As in traditional pipeline or utility construction projects, there are numerous federal, state, and local agencies that may be involved in HDD crossings. Large projects or projects on federal land typically require a lead agency to coordinate the permit-application process and to monitor construction compliance with the applicable permits. The U.S, Bureau of Land Management, U.S. Forest Service, U.S. Fish and Wildlife, U.S. Army Corps of Engineers, and the Federal Energy
Regulatory Commission may act as lead agencies. HDD projects on private or state property are often regulated by the state's Public Utility Commission, Department of Transportation, Department of Fish and Wildlife, and Department of Forestry. They usually enforce state regulations and may report to the federal agencies. The majority of the regulatory requirements are either environmentally driven or deal with right-of-way and encroachment issues.
While all construction projects are subject to environmental concerns, pipeline projects typically are subject to the greatest amount of regulation. The environmental issues that typically concern HDD include:
In contrast to the above, many utility projects do not have significant environmental issues, but they often locate the product pipe or cable within the local or state right of ways. Right-of-way and easement issues typically involve getting permission from the appropriate agency or individual to place the HDD product pipe in the easement or right of way. The owner or developer provides the appropriate agency with proposed HDD project information such as:
Many projects require that various environmental permits be obtained from the appropriate agency before construction begins. For environmentally sensitive (or potentially sensitive) HDD crossings an environmental permitting plan should be prepared. The plan is used to identify all the permitting requirements and provide a list of the required permits (for example, USAE NWP-12 for utility-line crossings), the time needed to prepare them, and an estimated date of issuance. Items that are typically considered in an environmental plan are solid and hazardous materials and waste management, wetlands, burial grounds, land use, air pollution, noise, water supply and discharge, traffic control, and river and railroad transportation.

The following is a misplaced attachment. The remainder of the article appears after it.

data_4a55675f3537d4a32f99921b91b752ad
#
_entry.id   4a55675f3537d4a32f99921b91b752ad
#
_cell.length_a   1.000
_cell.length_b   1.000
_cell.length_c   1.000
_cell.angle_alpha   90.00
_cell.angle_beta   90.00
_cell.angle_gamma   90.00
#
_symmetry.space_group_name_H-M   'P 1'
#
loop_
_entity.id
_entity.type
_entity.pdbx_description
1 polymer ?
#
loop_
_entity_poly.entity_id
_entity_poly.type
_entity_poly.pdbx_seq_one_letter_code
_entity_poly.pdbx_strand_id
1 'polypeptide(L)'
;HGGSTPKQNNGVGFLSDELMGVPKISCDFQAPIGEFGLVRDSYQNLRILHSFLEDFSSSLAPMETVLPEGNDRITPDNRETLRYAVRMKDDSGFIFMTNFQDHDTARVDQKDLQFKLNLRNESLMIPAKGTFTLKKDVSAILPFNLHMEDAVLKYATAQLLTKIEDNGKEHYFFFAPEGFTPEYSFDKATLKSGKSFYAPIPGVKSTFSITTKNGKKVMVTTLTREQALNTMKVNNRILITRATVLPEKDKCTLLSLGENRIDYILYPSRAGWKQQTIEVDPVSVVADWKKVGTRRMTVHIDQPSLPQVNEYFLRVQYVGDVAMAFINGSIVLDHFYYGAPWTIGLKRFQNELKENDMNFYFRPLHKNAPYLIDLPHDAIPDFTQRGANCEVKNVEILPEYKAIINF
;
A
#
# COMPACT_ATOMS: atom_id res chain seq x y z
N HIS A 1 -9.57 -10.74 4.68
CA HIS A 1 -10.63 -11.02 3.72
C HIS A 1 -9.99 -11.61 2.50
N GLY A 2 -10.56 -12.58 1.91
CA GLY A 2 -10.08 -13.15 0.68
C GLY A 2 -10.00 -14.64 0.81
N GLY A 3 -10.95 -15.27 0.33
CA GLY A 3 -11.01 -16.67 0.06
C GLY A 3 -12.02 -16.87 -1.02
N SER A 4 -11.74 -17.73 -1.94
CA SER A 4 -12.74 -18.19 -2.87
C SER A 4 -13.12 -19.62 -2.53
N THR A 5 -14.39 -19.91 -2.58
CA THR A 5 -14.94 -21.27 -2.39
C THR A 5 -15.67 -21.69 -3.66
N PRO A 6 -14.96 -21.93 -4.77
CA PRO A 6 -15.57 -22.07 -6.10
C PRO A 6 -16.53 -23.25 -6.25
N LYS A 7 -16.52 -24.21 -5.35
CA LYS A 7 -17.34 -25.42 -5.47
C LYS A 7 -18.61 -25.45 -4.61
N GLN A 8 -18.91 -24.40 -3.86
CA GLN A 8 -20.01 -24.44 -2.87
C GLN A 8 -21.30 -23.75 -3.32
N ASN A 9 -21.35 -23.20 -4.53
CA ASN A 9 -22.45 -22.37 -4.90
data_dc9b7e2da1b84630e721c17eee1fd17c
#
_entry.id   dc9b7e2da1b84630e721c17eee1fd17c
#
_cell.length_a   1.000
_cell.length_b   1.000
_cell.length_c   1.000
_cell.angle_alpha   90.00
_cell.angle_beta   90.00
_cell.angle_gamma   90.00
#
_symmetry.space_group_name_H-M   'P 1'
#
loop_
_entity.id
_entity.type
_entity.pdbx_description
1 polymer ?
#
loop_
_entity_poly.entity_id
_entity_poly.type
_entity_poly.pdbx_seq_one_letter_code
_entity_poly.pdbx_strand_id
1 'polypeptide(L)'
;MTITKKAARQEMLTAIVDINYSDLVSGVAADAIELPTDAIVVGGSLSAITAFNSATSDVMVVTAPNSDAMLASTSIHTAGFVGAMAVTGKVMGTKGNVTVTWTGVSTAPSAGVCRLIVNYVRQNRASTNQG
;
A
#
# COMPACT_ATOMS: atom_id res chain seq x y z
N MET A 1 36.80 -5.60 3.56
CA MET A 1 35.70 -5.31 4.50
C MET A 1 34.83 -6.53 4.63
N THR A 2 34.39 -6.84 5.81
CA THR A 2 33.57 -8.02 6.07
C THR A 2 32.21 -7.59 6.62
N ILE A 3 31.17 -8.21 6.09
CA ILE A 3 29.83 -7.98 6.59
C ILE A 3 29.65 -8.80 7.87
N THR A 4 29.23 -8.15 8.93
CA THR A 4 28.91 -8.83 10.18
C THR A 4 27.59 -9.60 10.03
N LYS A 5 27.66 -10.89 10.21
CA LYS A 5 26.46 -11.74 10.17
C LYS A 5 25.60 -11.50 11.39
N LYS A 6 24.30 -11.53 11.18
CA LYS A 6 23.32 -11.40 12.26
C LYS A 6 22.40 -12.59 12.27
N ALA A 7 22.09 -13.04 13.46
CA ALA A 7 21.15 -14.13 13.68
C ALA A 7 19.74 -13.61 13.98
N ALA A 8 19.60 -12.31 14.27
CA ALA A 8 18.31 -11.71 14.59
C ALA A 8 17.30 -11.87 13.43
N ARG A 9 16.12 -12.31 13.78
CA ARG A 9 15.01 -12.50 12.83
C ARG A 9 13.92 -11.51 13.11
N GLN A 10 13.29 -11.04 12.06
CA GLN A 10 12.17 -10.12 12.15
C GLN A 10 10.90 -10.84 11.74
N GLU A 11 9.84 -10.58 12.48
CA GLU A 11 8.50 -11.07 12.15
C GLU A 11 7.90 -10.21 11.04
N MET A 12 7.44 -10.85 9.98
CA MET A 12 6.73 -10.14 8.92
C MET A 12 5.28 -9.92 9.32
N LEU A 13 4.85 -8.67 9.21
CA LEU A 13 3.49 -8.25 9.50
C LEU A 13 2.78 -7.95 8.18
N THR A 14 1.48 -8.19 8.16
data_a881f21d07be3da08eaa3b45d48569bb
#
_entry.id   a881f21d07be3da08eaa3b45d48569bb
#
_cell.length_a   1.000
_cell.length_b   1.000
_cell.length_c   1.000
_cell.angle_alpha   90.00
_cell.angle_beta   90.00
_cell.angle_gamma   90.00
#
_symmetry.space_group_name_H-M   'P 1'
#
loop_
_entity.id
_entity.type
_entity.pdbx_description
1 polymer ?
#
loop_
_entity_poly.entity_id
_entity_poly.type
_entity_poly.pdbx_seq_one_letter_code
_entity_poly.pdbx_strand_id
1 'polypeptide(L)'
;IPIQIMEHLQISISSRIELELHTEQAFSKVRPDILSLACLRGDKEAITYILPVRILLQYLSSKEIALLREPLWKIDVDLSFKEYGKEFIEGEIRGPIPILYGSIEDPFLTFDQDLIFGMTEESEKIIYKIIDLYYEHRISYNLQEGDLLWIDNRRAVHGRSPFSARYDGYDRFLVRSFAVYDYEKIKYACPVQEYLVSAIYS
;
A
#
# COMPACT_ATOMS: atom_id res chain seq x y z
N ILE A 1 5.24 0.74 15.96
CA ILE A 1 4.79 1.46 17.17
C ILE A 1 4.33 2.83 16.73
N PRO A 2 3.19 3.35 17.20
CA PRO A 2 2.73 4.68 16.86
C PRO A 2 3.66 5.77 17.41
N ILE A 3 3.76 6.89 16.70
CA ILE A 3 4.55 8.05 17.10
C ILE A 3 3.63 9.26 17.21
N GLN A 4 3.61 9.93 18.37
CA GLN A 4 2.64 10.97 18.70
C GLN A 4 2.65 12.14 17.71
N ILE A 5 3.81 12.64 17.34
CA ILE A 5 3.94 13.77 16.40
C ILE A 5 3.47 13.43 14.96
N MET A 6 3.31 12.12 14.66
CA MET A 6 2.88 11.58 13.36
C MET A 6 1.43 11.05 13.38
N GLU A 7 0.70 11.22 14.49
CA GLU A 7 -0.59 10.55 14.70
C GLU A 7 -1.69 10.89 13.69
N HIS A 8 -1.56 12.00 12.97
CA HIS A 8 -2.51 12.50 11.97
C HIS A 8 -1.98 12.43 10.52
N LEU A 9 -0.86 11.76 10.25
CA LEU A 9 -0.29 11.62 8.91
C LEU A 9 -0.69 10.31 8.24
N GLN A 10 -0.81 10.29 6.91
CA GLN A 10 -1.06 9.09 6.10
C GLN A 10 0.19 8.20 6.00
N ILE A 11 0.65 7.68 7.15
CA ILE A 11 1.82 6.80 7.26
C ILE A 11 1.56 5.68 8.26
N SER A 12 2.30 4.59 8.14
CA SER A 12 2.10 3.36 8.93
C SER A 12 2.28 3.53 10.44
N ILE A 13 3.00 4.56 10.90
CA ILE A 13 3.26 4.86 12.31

The U.S. Army Corps of Engineers (USAE) regulates activities involving interstate bodies of water, including marshes and tributaries, as well as intrastate waters that can affect interstate or foreign commerce. The organization is responsible for work affecting such waterways, including the headwaters of freshwater streams, wetlands, swamps, and lakes. The Regional District Engineer of the USAE will advise applicants about the types of permits required for proposed projects. In addition, state and/or local agency environmental review and permitting may be required. For railroad crossings, the engineering representative of the railroad should be consulted about the approved methods of crossing the line.
All HDD construction activities should be performed in accordance with the National Pollution Discharge Elimination System (NPDES) as regulated by the Environmental Protection Agency (EPA), as well as state and local requirements. The contractor should implement best management practices to ensure that any stormwater runoff is not contaminated by the sediment caused by land disturbances associated with the construction activities. The following seven goals are primary functions of effective stormwater-pollution prevention planning:
In addition to the overall goals stated above, the contractor should, at a minimum, implement the following specific practices:
Access to the project area is another factor that should be considered early in the planning phase. Many HDD crossings are in remote areas without immediate access to the project site. The cost of temporary and/or construction access easements can be costly. Usually the HDD equipment is required on both sides of the crossing. One way to minimize cost is to look for crossing locations with access to both sides from an improved road. Another option is to use the pipeline right-of-way for access to the HDD crossing. For most HDD project all required access agreements are provided by the owner.
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